More modern enamels such as epoxy and urethane have some outstanding properties. Consideration should be given to what the refinishing requirements may be.
Before applying the first coat of finish, remove all handling marks, raised grain and other undesirable blemishes by sanding all surfaces with 180 grit sandpaper. For doors with shaker sticking, lightly ease the outside edge of the sticking with sandpaper. To avoid cross-grain scratches, sand with the grain. NOTE: small amounts of grease, oil or pitch can be wiped clean with denatured alcohol or turpentine. A “tack cloth” can be used to wipe the surface free of dust.
The first coat should always be primer. Primer is a bonding and sealing coat, it does not offer finish protection.
The next two coats are of the finish paint, which protect against moisture (and give the desired appearance!). Oil based paints will dry quite hard within a week; latex/acrylic paints will stay soft and gummy for 6 to 12 months. This softness may cause windows and doors to stick, and frequently the paint will adhere to weather stripping and sliding surfaces. This will of course not protect the wood as intended, but can also cause operational problems.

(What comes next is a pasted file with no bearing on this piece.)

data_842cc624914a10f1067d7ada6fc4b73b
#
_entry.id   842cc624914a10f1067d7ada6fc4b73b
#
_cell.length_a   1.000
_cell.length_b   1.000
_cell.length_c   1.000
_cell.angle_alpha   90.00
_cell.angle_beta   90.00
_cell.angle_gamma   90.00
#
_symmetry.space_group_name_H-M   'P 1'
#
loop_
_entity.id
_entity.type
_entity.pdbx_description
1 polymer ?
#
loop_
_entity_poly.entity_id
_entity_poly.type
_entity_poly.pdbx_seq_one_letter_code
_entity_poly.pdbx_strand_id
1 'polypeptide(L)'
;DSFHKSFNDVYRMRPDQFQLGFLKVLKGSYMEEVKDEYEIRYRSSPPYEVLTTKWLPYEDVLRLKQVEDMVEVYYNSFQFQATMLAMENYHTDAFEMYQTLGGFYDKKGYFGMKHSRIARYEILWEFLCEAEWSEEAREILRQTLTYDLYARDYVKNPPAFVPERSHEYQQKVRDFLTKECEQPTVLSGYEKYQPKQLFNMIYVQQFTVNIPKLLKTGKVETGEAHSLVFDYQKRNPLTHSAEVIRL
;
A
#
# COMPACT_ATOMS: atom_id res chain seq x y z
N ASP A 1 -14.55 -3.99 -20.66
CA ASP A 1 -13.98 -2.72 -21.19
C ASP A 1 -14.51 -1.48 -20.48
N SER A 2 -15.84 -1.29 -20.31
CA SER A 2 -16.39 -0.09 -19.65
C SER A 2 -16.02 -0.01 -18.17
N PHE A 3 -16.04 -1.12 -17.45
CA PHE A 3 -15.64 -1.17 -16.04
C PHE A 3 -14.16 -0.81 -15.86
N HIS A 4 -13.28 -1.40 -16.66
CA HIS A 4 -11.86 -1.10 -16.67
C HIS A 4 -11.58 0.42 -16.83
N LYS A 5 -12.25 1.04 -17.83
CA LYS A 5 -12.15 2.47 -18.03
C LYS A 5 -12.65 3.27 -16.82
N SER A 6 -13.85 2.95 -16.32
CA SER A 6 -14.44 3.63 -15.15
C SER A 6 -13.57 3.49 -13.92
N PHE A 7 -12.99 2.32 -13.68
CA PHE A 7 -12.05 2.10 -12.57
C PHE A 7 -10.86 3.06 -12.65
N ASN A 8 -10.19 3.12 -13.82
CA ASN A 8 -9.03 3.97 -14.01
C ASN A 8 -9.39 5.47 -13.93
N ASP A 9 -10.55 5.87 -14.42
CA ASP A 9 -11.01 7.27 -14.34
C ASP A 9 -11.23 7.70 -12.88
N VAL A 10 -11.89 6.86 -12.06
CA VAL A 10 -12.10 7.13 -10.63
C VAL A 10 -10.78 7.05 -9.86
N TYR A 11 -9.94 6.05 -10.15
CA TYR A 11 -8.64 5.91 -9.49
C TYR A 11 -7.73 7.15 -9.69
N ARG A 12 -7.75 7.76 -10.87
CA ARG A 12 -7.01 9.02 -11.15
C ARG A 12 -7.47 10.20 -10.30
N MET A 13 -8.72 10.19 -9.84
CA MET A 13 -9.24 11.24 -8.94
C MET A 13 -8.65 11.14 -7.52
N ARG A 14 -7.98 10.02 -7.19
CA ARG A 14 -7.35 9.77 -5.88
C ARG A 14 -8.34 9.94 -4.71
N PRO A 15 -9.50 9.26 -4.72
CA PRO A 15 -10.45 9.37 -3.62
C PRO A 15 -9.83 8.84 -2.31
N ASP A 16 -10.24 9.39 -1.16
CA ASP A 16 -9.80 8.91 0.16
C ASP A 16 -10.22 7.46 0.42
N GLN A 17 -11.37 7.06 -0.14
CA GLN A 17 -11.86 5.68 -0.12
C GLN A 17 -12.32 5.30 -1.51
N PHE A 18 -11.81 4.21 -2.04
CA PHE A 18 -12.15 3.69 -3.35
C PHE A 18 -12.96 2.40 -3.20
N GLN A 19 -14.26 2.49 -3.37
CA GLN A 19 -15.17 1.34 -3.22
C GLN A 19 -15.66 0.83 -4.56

The final finish coat should be run onto any glass/wood interfaces by 1/16 of an inch. This will insure that the interface is well sealed against water and snow/ice. Once again, all 6 surfaces – the 2 faces and 4 edges should be finished before the wood is allowed to be exposed to moisture.
A high quality china bristle brush will allow a much nicer finish to be achieved, and will be easier to paint details with.
Penetrol is a paint additive that will give a smoother finish, and has additional benefit claims. Use in the amounts directed, and be aware this product will age quickly once opened so use promptly.